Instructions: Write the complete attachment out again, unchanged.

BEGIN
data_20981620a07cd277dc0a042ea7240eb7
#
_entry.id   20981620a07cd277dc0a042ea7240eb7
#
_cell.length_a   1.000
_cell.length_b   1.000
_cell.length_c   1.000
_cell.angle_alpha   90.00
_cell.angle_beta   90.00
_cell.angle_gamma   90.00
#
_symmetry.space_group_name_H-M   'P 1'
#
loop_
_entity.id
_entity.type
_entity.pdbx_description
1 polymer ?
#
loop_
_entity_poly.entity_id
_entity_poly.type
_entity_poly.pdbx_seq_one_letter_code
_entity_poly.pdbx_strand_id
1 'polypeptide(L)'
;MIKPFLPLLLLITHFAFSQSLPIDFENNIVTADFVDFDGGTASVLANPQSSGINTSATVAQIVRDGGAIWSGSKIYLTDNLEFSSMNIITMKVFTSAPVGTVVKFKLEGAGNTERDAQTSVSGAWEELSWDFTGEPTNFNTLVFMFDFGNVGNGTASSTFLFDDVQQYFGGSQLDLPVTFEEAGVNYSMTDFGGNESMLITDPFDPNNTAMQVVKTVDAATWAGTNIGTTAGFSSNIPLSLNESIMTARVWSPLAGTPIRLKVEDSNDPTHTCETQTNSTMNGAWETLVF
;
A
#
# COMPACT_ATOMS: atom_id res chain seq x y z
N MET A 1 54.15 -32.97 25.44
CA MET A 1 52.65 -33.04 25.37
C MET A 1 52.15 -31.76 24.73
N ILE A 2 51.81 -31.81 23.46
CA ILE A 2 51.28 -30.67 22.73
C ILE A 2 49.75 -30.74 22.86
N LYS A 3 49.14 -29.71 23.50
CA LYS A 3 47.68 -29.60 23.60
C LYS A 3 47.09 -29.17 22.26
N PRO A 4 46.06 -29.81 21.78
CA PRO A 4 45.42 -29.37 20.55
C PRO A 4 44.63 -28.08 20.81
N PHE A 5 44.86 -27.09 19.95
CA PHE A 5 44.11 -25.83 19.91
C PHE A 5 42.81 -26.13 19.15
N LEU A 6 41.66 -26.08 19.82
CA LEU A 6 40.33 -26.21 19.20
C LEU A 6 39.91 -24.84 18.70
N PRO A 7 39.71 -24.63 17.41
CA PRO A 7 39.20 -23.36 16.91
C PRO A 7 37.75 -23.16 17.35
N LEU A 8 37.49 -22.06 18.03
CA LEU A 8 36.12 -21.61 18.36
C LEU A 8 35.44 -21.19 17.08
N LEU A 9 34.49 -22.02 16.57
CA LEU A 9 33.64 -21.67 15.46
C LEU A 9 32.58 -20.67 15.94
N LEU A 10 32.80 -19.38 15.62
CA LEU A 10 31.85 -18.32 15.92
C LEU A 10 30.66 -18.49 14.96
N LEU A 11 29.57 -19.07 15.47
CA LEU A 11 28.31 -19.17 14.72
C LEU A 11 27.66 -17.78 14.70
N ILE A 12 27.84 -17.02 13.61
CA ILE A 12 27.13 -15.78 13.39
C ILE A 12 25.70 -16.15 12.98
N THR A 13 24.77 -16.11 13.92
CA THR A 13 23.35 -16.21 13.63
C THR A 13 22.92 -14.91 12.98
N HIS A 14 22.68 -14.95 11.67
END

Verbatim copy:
data_20981620a07cd277dc0a042ea7240eb7
#
_entry.id   20981620a07cd277dc0a042ea7240eb7
#
_cell.length_a   1.000
_cell.length_b   1.000
_cell.length_c   1.000
_cell.angle_alpha   90.00
_cell.angle_beta   90.00
_cell.angle_gamma   90.00
#
_symmetry.space_group_name_H-M   'P 1'
#
loop_
_entity.id
_entity.type
_entity.pdbx_description
1 polymer ?
#
loop_
_entity_poly.entity_id
_entity_poly.type
_entity_poly.pdbx_seq_one_letter_code
_entity_poly.pdbx_strand_id
1 'polypeptide(L)'
;MIKPFLPLLLLITHFAFSQSLPIDFENNIVTADFVDFDGGTASVLANPQSSGINTSATVAQIVRDGGAIWSGSKIYLTDNLEFSSMNIITMKVFTSAPVGTVVKFKLEGAGNTERDAQTSVSGAWEELSWDFTGEPTNFNTLVFMFDFGNVGNGTASSTFLFDDVQQYFGGSQLDLPVTFEEAGVNYSMTDFGGNESMLITDPFDPNNTAMQVVKTVDAATWAGTNIGTTAGFSSNIPLSLNESIMTARVWSPLAGTPIRLKVEDSNDPTHTCETQTNSTMNGAWETLVF
;
A
#
# COMPACT_ATOMS: atom_id res chain seq x y z
N MET A 1 54.15 -32.97 25.44
CA MET A 1 52.65 -33.04 25.37
C MET A 1 52.15 -31.76 24.73
N ILE A 2 51.81 -31.81 23.46
CA ILE A 2 51.28 -30.67 22.73
C ILE A 2 49.75 -30.74 22.86
N LYS A 3 49.14 -29.71 23.50
CA LYS A 3 47.68 -29.60 23.60
C LYS A 3 47.09 -29.17 22.26
N PRO A 4 46.06 -29.81 21.78
CA PRO A 4 45.42 -29.37 20.55
C PRO A 4 44.63 -28.08 20.81
N PHE A 5 44.86 -27.09 19.95
CA PHE A 5 44.11 -25.83 19.91
C PHE A 5 42.81 -26.13 19.15
N LEU A 6 41.66 -26.08 19.82
CA LEU A 6 40.33 -26.21 19.20
C LEU A 6 39.91 -24.84 18.70
N PRO A 7 39.71 -24.63 17.41
CA PRO A 7 39.20 -23.36 16.91
C PRO A 7 37.75 -23.16 17.35
N LEU A 8 37.49 -22.06 18.03
CA LEU A 8 36.12 -21.61 18.36
C LEU A 8 35.44 -21.19 17.08
N LEU A 9 34.49 -22.02 16.57
CA LEU A 9 33.64 -21.67 15.46
C LEU A 9 32.58 -20.67 15.94
N LEU A 10 32.80 -19.38 15.62
CA LEU A 10 31.85 -18.32 15.92
C LEU A 10 30.66 -18.49 14.96
N LEU A 11 29.57 -19.07 15.47
CA LEU A 11 28.31 -19.17 14.72
C LEU A 11 27.66 -17.78 14.70
N ILE A 12 27.84 -17.02 13.61
CA ILE A 12 27.13 -15.78 13.39
C ILE A 12 25.70 -16.15 12.98
N THR A 13 24.77 -16.11 13.92
CA THR A 13 23.35 -16.21 13.63
C THR A 13 22.92 -14.91 12.98
N HIS A 14 22.68 -14.95 11.67